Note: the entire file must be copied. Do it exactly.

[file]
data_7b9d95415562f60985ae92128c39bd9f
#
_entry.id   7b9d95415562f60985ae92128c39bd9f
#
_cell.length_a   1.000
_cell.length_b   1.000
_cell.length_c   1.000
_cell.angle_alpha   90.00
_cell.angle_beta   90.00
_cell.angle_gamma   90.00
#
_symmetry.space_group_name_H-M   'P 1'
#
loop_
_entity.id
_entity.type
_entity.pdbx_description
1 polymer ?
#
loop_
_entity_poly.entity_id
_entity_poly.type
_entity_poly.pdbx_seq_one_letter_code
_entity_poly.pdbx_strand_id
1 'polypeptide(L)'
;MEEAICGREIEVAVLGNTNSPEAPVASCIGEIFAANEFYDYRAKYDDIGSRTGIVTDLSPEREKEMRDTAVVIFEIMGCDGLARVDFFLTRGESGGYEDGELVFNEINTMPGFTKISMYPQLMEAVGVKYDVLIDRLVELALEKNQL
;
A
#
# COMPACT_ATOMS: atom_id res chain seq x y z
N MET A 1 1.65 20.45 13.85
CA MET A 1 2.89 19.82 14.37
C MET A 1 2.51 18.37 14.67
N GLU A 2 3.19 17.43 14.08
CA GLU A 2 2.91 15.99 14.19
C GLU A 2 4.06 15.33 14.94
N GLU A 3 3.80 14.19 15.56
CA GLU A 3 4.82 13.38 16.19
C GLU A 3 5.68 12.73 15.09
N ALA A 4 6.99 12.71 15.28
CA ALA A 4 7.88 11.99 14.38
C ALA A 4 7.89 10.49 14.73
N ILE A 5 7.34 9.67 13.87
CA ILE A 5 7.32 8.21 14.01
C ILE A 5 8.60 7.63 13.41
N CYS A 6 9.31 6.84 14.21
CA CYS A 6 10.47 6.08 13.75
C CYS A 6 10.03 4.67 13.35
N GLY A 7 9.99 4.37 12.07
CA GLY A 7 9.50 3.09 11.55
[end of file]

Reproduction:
data_7b9d95415562f60985ae92128c39bd9f
#
_entry.id   7b9d95415562f60985ae92128c39bd9f
#
_cell.length_a   1.000
_cell.length_b   1.000
_cell.length_c   1.000
_cell.angle_alpha   90.00
_cell.angle_beta   90.00
_cell.angle_gamma   90.00
#
_symmetry.space_group_name_H-M   'P 1'
#
loop_
_entity.id
_entity.type
_entity.pdbx_description
1 polymer ?
#
loop_
_entity_poly.entity_id
_entity_poly.type
_entity_poly.pdbx_seq_one_letter_code
_entity_poly.pdbx_strand_id
1 'polypeptide(L)'
;MEEAICGREIEVAVLGNTNSPEAPVASCIGEIFAANEFYDYRAKYDDIGSRTGIVTDLSPEREKEMRDTAVVIFEIMGCDGLARVDFFLTRGESGGYEDGELVFNEINTMPGFTKISMYPQLMEAVGVKYDVLIDRLVELALEKNQL
;
A
#
# COMPACT_ATOMS: atom_id res chain seq x y z
N MET A 1 1.65 20.45 13.85
CA MET A 1 2.89 19.82 14.37
C MET A 1 2.51 18.37 14.67
N GLU A 2 3.19 17.43 14.08
CA GLU A 2 2.91 15.99 14.19
C GLU A 2 4.06 15.33 14.94
N GLU A 3 3.80 14.19 15.56
CA GLU A 3 4.82 13.38 16.19
C GLU A 3 5.68 12.73 15.09
N ALA A 4 6.99 12.71 15.28
CA ALA A 4 7.88 11.99 14.38
C ALA A 4 7.89 10.49 14.73
N ILE A 5 7.34 9.67 13.87
CA ILE A 5 7.32 8.21 14.01
C ILE A 5 8.60 7.63 13.41
N CYS A 6 9.31 6.84 14.21
CA CYS A 6 10.47 6.08 13.75
C CYS A 6 10.03 4.67 13.35
N GLY A 7 9.99 4.37 12.07
CA GLY A 7 9.50 3.09 11.55